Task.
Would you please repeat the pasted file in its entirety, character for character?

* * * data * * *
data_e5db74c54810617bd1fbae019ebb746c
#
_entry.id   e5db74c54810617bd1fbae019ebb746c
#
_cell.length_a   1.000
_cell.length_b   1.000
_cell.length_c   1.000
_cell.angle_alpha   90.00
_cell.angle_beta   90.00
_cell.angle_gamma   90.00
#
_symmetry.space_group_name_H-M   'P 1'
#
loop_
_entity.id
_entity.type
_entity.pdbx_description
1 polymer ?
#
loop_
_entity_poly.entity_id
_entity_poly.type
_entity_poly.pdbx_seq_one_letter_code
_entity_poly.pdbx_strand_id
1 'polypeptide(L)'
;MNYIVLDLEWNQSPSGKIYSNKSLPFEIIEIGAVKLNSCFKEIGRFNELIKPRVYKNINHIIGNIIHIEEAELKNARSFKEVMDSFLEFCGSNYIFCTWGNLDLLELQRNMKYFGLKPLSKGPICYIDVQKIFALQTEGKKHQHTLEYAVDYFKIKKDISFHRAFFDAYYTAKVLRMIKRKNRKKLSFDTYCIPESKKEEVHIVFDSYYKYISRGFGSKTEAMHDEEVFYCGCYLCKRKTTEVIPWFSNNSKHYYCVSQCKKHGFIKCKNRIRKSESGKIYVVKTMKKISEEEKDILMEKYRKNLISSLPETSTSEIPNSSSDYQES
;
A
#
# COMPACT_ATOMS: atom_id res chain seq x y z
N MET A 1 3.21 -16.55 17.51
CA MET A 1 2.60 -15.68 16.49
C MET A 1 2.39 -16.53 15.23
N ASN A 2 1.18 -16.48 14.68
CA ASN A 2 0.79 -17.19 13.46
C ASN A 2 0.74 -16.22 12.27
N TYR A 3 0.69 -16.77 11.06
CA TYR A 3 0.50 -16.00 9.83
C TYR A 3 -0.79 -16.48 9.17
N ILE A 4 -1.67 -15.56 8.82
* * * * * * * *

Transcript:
data_e5db74c54810617bd1fbae019ebb746c
#
_entry.id   e5db74c54810617bd1fbae019ebb746c
#
_cell.length_a   1.000
_cell.length_b   1.000
_cell.length_c   1.000
_cell.angle_alpha   90.00
_cell.angle_beta   90.00
_cell.angle_gamma   90.00
#
_symmetry.space_group_name_H-M   'P 1'
#
loop_
_entity.id
_entity.type
_entity.pdbx_description
1 polymer ?
#
loop_
_entity_poly.entity_id
_entity_poly.type
_entity_poly.pdbx_seq_one_letter_code
_entity_poly.pdbx_strand_id
1 'polypeptide(L)'
;MNYIVLDLEWNQSPSGKIYSNKSLPFEIIEIGAVKLNSCFKEIGRFNELIKPRVYKNINHIIGNIIHIEEAELKNARSFKEVMDSFLEFCGSNYIFCTWGNLDLLELQRNMKYFGLKPLSKGPICYIDVQKIFALQTEGKKHQHTLEYAVDYFKIKKDISFHRAFFDAYYTAKVLRMIKRKNRKKLSFDTYCIPESKKEEVHIVFDSYYKYISRGFGSKTEAMHDEEVFYCGCYLCKRKTTEVIPWFSNNSKHYYCVSQCKKHGFIKCKNRIRKSESGKIYVVKTMKKISEEEKDILMEKYRKNLISSLPETSTSEIPNSSSDYQES
;
A
#
# COMPACT_ATOMS: atom_id res chain seq x y z
N MET A 1 3.21 -16.55 17.51
CA MET A 1 2.60 -15.68 16.49
C MET A 1 2.39 -16.53 15.23
N ASN A 2 1.18 -16.48 14.68
CA ASN A 2 0.79 -17.19 13.46
C ASN A 2 0.74 -16.22 12.27
N TYR A 3 0.69 -16.77 11.06
CA TYR A 3 0.50 -16.00 9.83
C TYR A 3 -0.79 -16.48 9.17
N ILE A 4 -1.67 -15.56 8.82